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I'm a computer scientist doing a dissertation in robotics and I'm designing a mechanical arm that mirrors a humans, as such I am wanting to pivot the entire arm from a "shoulder" using a stepper motor and some gearing, I was looking at holding torques for different stepper motors and realised that I'm not actually sure how to calculate the force that is going to be put on the arm and the motor when the arm is straight out perpendicular, is this the same as the holding torque?

I think part of my confusion is I am not to sure what terms to actually search, so sorry if this has already been answered before.

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To paraphrase https://www.controleng.com/articles/stepper-motor-torque-basics/, holding torque is the amount of torque required to turn a stationary rotor. As long as this is higher than the torque provided by your "arm" when it is extended, it should remain in the position you set it. To determine the maximum torque needed, multiply the weight of your arm by the distance from the point of rotation to it's center of mass. This will give the N-m or lbs-ft required to raise the arm (your operating torque), this is different than the holding torque.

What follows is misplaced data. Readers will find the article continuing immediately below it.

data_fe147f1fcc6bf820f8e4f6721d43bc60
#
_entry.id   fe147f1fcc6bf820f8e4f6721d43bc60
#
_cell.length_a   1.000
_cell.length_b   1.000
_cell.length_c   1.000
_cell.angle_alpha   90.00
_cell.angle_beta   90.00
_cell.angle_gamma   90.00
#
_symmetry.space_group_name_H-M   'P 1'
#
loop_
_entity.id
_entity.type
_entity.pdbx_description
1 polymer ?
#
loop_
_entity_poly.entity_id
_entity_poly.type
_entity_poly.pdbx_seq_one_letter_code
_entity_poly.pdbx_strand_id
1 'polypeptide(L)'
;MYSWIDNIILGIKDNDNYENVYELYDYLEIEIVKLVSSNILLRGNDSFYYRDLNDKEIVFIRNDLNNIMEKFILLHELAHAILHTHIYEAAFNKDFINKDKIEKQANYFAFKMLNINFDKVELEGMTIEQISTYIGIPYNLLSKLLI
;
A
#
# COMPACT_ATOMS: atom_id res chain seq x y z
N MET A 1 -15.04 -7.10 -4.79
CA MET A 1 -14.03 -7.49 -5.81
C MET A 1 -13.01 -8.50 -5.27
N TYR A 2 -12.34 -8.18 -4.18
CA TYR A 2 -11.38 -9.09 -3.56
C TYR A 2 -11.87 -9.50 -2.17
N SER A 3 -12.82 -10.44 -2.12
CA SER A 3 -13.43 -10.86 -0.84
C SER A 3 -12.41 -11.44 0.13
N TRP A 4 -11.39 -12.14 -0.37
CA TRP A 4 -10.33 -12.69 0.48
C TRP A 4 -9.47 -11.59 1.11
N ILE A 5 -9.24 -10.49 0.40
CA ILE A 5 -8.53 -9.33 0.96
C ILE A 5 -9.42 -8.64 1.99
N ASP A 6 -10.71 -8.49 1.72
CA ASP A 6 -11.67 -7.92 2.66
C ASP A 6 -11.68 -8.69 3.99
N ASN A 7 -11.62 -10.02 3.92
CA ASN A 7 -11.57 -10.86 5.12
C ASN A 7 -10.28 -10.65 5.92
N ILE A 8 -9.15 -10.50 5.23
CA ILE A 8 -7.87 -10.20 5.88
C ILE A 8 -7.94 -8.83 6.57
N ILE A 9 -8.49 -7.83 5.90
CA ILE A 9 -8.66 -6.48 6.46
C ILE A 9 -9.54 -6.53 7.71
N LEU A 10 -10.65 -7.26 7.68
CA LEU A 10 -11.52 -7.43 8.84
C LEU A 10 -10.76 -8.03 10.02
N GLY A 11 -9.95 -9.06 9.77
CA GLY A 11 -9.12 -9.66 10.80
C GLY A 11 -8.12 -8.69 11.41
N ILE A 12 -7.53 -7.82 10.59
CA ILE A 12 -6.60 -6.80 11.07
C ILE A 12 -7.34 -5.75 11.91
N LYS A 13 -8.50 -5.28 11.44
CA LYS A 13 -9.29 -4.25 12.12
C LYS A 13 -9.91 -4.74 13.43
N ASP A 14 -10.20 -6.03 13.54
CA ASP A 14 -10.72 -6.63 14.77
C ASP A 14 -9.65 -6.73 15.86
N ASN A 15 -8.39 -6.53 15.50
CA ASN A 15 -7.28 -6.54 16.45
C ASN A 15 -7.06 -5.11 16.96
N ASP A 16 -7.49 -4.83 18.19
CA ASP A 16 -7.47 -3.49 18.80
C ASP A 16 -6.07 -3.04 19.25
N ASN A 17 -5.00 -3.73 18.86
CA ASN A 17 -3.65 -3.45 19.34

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  • $\begingroup$ Brilliant thank you! $\endgroup$
    – M.Powell
    Jan 21 '20 at 20:09
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When the arm is straight out it has a torque $T= mg*L \quad $with L the distance between arm's CG and rotation center.

Your stepper motor should provide this torque to keep the arm in balance.

if you need to rotate the arm up and down you need an additional torque such that if you rotate the arm with angular acceleration, $\alpha$ $$T_{rotation}=I\alpha$$

$$ I= 1/3mL^2$$

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  • $\begingroup$ This is very helpful but I'm just wondering what mg is in the first equation and what m is in the second? $\endgroup$
    – M.Powell
    Jan 24 '20 at 10:37
  • $\begingroup$ As in what do they correspond to. $\endgroup$
    – M.Powell
    Jan 24 '20 at 10:37
  • $\begingroup$ m is mass and g is Earth's gravity acceleration. g = 9.8m/s^2. mg is wight or the force downward on an object of mass m when that object is near the surface of the earth. $\endgroup$
    – kamran
    Jan 24 '20 at 18:24
  • $\begingroup$ Of course I never even thought haha, thank you $\endgroup$
    – M.Powell
    Jan 26 '20 at 18:57

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